You ain’t from around here, are ya?

Wisconsin Glossary

Bubbler: Drinking fountain. Here, we know that a “water fountain” is something you throw coins into when you make a wish, not something you drink out of. That would be disgusting.

Bubbler image from Oh Kaye at

Church key: combination bottle/can opener

hurch Key image from Sam’s Man cave

FIB: tourist, flatlander. In this case, specific to people from Illinois.We’ll let you figure out what the F and B are for.

Hotdish: Casserole

Parking ramp: Multi-level parking structure (Probably a “garage” to you, but we all know that a garage has only one level. If you go between levels in a multi-tiered structure, it is via a ramp.)

Pop: soft drink (AKA “soda” but here we know that “soda” is Club Soda – the stuff you mix with Scotch to make a Scotch and Soda; or, in the south, “coke”, which to us is “Coke” and a specific brand of cola beverage, but to them is any kind of pop.)

TYME Machine: ATM. (The first ATMs here were owned by the same company. TYME stands for “Take Your Money Everywhere”. “TYME”, unlike “ATM”, has to be followed by “Machine”.)

Uff-da: Sort of like “oy vey”, but maybe more versatile. Said to ” express surprise, annoyance, relief, exhaustion, disappointment, astonishment, exasperation and dismay”.

Yah (actually ja): Yes. We were told not to use this word when we got to school or they’d know we were (I was never sure what they’d know about me, but I knew it was bad) – I think lazy. It’s Norwegian. I wasn’t sure if that was bad to admit. In some circles it was worse to admit to being Finnish than Norwegian.

Wisconsin tends to be sort of a small town place. I learned some lessons moving to the Big City. Here is one of them:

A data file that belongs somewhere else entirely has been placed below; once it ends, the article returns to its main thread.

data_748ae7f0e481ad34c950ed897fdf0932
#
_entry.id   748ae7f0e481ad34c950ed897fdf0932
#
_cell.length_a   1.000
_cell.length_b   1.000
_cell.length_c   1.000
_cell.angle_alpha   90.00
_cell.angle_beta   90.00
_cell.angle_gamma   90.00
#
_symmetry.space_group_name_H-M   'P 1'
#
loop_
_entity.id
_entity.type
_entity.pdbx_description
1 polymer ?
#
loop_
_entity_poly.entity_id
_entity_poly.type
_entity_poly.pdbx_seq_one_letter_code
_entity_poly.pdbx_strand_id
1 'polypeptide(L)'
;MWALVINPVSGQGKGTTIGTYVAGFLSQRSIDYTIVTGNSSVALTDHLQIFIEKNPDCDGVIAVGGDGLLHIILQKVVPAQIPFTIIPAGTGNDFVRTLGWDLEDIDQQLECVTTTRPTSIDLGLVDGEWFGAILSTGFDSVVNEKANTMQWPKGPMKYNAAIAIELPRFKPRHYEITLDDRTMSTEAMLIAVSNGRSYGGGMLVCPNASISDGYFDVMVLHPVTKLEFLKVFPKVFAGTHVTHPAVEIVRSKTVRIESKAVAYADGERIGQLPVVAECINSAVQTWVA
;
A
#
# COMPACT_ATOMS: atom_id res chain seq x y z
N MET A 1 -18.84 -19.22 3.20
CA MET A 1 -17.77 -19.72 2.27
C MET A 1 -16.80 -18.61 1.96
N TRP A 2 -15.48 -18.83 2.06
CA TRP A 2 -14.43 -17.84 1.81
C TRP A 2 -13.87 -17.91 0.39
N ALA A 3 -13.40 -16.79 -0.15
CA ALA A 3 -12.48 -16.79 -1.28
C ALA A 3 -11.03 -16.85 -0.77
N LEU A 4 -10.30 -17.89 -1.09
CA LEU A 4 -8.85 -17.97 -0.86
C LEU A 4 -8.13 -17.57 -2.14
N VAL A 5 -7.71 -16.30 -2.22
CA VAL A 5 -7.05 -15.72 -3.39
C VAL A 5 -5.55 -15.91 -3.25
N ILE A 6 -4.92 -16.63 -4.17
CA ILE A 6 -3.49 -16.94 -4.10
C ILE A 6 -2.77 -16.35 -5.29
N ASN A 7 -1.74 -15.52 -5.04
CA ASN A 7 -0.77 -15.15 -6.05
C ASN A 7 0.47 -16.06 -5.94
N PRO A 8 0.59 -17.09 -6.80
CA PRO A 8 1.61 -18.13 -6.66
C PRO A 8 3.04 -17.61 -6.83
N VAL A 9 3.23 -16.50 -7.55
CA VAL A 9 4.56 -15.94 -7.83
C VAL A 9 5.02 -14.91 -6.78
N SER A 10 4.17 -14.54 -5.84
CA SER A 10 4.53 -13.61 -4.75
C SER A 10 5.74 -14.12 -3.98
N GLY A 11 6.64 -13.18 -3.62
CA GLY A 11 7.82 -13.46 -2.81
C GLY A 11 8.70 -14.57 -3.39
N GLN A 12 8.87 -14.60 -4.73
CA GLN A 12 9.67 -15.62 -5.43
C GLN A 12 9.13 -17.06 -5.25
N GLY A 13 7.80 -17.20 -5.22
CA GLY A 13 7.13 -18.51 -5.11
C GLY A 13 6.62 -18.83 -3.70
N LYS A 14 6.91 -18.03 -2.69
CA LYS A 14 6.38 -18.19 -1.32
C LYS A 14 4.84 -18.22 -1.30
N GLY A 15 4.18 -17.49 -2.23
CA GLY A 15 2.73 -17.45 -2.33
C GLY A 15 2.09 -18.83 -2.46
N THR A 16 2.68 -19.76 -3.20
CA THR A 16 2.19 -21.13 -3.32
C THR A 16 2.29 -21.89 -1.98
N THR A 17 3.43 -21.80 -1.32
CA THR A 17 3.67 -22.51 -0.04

All this and more is available from the Dictionary of American Regional English (DARE). This is a project a friend of mine worked on about 50 years ago at the university here. It is a multi-volume dictionary, arranged by region, of course. It is still a work in progress, and now available online so it can be updated more frequently, but access is controlled by Harvard University. You have to have a subscription or an affiliation with an organization that has a subscription.

I’ll admit I didn’t look any of these up. They are just words I use that have earned funny looks. I just looked a few things up and I can’t believe other people don’t say them…like “supper club”. Is that really something other people don’t know? A supper club is a particular type of restaurant. They generally have Friday night fish fry, Saturday night prime rib, Sunday turkey dinner, and a salad bar. The salad bar should contain lots of cut glass bowls on ice, with things like three bean salad, potato salad, and pickled herring. There oughta be a piano bar or maybe a small combo playing easy-listening music. The bar better know how to make an Old Fashioned and know there is more than one kind. They should sell lots of Korbel brandy.

Or “shine”…do other people not know that this is a method of illegally hunting deer? You shine a light in their eyes, which makes them freeze in place so they’re easy to shoot.

“Sauerkraut”…really? You know what that is, right? Maybe I could see you not knowing kringle, krumkake, lutefisk, and lefse – those are all Norwegian foods. But you do know what German potato salad is, right?

Now I looked up all of the words I defined above and DARE doesn’t include some of them. Maybe I better tell them, eh?

Author: halffastcyclingclub

We are a group of friends who ride bikes. Some of us are fast, some of us are slow, all of us are half-fast. In 2018, one of us rode coast to coast across the US. It was so much fun, he's doing it again in 2022! If we meet Sal Paradise, we'll let you know.

10 thoughts on “You ain’t from around here, are ya?”

    1. I just found this on someone else’s blog: “Now there are only two areas in the US where the term bubbler might seem familiar, and then, possibly only to a baby boomer. Besides southeastern Wisconsin, the drinking fountain is affectionately called “bubblah” by some Massachusetts area natives. Its charming moniker can also be heard in nearby Rhode Island.” That person says they haven’t found out why in those two areas so far apart.

      Liked by 1 person

  1. Tennessee, Upstate New York, Northern Virginia, Richmond Virginia, Wisconsin, Oregon, Colorado and now 23 years in Washington. Sometimes I channel my tidewater belle mother-out-law and do my attempt to talk like her. The Washingtonians don’t hear the errors, heh.

    Liked by 1 person

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